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Journal of Biomedicine and Biotechnology
Volume 2011 (2011), Article ID 350131, 11 pages
http://dx.doi.org/10.1155/2011/350131
Review Article

Modeling Neurological Disorders by Human Induced Pluripotent Stem Cells

Embryo Technology and Stem Cell Research Center, School of Biotechnology, Suranaree University of Technology, 111 University Avenue, Nakhon Ratchasima 30000, Thailand

Received 11 July 2011; Accepted 6 October 2011

Academic Editor: Ken-ichi Isobe

Copyright © 2011 Tanut Kunkanjanawan et al. This is an open access article distributed under the Creative Commons Attribution License, which permits unrestricted use, distribution, and reproduction in any medium, provided the original work is properly cited.

Abstract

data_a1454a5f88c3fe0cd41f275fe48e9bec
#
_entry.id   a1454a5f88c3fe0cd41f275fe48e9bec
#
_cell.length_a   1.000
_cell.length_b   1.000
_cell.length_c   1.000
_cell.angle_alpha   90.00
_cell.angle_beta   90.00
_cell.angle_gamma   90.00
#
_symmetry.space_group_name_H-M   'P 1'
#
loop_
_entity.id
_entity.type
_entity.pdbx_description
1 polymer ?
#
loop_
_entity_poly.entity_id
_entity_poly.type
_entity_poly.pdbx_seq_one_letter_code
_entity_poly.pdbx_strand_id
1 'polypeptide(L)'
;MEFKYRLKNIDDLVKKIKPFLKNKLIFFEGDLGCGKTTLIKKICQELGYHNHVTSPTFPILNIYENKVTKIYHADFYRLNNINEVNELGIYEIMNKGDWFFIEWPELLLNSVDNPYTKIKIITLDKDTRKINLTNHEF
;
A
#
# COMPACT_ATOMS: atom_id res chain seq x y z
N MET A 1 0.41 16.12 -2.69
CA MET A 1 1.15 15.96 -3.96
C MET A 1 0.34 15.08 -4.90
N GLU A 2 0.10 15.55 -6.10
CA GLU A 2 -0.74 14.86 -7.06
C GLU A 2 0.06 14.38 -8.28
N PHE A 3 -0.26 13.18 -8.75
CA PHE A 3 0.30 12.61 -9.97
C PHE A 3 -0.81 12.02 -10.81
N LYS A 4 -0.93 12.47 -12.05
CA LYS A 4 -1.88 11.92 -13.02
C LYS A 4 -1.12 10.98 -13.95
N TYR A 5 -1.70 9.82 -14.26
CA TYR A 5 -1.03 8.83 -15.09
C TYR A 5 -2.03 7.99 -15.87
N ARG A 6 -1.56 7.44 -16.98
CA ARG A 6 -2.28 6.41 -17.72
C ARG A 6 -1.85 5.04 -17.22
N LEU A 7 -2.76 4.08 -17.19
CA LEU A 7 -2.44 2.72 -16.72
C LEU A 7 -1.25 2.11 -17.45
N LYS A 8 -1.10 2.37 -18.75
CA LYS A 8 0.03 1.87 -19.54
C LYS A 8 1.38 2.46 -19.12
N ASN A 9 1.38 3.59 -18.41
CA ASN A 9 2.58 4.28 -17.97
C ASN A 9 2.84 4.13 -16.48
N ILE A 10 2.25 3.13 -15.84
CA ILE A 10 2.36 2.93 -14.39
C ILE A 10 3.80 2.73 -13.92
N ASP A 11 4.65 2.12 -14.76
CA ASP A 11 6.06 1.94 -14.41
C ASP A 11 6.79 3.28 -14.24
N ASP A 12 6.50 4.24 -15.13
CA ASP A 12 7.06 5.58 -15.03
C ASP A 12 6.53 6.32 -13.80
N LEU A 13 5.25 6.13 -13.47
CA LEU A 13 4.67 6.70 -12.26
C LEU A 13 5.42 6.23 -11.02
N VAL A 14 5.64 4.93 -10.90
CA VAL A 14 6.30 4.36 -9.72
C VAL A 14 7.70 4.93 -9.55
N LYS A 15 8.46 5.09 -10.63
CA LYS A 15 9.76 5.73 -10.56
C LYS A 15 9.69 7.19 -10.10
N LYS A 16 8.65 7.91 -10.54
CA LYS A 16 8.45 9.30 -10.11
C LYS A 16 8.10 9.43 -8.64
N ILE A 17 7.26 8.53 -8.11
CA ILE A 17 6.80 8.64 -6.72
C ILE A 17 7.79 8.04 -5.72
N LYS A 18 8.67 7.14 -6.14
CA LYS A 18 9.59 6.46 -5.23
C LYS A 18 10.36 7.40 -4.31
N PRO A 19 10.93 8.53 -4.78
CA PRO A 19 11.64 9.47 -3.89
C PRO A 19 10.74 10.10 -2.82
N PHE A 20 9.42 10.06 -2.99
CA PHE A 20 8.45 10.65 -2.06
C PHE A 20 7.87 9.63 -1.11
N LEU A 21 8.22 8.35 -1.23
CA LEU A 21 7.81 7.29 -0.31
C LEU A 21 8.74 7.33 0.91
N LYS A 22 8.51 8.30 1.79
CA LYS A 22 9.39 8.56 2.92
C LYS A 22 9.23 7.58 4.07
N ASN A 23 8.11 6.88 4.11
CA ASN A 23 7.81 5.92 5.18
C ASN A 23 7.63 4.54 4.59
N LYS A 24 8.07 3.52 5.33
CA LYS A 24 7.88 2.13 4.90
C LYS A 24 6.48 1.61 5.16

Studies of human brain development are critical as research on neurological disorders have been progressively advanced. However, understanding the process of neurogenesis through analysis of the early embryo is complicated and limited by a number of factors, including the complexity of the embryos, availability, and ethical constrains. The emerging of human embryonic stem cells (hESCs) and induced pluripotent stem cells (iPSCs) has shed light of a new approach to study both early development and disease pathology. The cells behave as precursors of all embryonic lineages; thus, they allow tracing the history from the root to individual branches of the cell lineage tree. Systems for neural differentiation of hESCs and iPSCs have provided an experimental model that can be used to augment in vitro studies of in vivo brain development. Interestingly, iPSCs derived from patients, containing donor genetic background, have offered a breakthrough approach to study human genetics of neurodegenerative diseases. This paper summarizes the recent reports of the development of iPSCs from patients who suffer from neurological diseases and evaluates the feasibility of iPSCs as a disease model. The benefits and obstacles of iPSC technology are highlighted in order to raising the cautions of misinterpretation prior to further clinical translations.